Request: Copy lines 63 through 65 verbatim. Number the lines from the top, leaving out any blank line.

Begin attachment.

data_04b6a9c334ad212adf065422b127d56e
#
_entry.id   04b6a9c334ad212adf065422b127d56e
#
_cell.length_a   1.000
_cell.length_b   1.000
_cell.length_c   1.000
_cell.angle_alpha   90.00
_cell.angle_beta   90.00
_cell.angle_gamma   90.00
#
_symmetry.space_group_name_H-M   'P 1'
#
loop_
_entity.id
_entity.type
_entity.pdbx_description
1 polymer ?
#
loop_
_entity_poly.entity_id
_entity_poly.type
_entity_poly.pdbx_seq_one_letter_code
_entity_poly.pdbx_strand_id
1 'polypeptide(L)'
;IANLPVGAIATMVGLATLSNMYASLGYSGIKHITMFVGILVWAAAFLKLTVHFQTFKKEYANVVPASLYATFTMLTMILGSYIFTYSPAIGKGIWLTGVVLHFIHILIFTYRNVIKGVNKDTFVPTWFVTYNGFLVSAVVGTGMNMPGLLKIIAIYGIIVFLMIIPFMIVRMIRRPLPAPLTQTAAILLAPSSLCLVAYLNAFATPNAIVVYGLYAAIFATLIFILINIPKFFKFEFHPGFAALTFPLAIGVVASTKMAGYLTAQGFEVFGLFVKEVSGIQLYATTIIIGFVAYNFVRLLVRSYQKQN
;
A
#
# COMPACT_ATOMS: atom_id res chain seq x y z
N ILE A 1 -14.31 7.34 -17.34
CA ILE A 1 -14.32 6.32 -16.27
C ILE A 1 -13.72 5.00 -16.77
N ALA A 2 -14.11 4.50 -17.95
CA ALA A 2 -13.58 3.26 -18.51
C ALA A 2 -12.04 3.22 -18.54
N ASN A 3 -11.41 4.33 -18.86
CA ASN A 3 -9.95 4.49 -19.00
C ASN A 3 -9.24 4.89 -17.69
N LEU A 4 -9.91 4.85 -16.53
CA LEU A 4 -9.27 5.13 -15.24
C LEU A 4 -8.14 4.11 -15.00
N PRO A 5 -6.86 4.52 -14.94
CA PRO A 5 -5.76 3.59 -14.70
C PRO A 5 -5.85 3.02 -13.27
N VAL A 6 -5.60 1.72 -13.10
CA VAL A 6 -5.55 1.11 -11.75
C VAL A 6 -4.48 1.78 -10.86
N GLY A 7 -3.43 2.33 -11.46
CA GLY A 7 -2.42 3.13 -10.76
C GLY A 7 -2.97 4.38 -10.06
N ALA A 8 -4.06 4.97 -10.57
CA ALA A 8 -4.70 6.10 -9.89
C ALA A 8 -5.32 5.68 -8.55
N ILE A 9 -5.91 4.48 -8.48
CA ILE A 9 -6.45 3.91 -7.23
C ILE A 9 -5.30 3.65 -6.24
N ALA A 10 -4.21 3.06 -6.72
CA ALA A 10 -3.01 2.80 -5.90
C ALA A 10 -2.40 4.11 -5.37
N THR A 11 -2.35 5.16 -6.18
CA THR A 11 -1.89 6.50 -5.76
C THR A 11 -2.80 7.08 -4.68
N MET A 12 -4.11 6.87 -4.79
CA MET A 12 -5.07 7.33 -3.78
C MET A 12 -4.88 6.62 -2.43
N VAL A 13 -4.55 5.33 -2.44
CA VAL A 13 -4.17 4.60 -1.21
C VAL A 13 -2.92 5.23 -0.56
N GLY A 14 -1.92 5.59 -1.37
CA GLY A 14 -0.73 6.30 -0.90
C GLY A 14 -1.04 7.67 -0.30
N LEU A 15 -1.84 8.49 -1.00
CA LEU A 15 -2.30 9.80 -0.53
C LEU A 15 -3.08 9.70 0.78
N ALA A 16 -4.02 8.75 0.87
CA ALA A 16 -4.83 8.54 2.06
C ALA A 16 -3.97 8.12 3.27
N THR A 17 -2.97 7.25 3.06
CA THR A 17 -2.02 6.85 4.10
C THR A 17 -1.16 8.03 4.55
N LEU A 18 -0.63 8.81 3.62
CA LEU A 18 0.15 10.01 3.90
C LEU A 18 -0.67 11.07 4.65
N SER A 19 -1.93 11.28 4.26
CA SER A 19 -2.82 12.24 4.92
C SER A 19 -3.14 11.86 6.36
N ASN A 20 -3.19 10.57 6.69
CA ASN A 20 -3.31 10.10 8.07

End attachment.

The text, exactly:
C THR A 11 -2.80 7.08 -4.68
N MET A 12 -4.11 6.87 -4.79
CA MET A 12 -5.07 7.33 -3.78